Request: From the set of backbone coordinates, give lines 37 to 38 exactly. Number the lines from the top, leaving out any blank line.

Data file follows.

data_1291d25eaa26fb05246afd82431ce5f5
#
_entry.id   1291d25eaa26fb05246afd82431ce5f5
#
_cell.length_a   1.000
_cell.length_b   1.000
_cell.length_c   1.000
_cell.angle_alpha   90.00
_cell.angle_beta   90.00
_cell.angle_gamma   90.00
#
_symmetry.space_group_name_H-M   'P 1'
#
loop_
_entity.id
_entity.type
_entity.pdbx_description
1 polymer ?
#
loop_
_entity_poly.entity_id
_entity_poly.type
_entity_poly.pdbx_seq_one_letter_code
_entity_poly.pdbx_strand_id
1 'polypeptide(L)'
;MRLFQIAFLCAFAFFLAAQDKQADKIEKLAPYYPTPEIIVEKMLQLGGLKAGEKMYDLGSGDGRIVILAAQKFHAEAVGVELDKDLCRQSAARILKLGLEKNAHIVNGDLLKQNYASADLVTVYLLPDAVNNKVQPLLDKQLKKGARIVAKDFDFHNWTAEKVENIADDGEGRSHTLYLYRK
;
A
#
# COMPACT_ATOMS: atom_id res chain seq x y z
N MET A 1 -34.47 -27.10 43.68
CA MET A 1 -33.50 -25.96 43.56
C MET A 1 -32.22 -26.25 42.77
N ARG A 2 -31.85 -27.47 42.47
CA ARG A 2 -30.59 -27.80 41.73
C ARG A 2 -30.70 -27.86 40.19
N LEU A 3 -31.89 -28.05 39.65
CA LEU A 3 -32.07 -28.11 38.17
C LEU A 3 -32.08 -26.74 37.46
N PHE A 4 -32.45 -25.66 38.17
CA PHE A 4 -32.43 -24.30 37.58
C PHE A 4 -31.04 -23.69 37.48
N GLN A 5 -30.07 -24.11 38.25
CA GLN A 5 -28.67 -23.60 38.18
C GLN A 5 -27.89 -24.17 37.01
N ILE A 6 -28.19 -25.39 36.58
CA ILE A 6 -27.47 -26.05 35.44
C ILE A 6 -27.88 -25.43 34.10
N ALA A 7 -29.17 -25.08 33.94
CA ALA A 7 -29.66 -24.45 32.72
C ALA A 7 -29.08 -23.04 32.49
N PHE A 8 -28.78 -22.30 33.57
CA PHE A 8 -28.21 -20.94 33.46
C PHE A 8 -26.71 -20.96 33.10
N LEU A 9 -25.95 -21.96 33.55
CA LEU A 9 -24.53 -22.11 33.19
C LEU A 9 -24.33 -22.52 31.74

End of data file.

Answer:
N LEU A 3 -31.89 -28.05 39.65
CA LEU A 3 -32.07 -28.11 38.17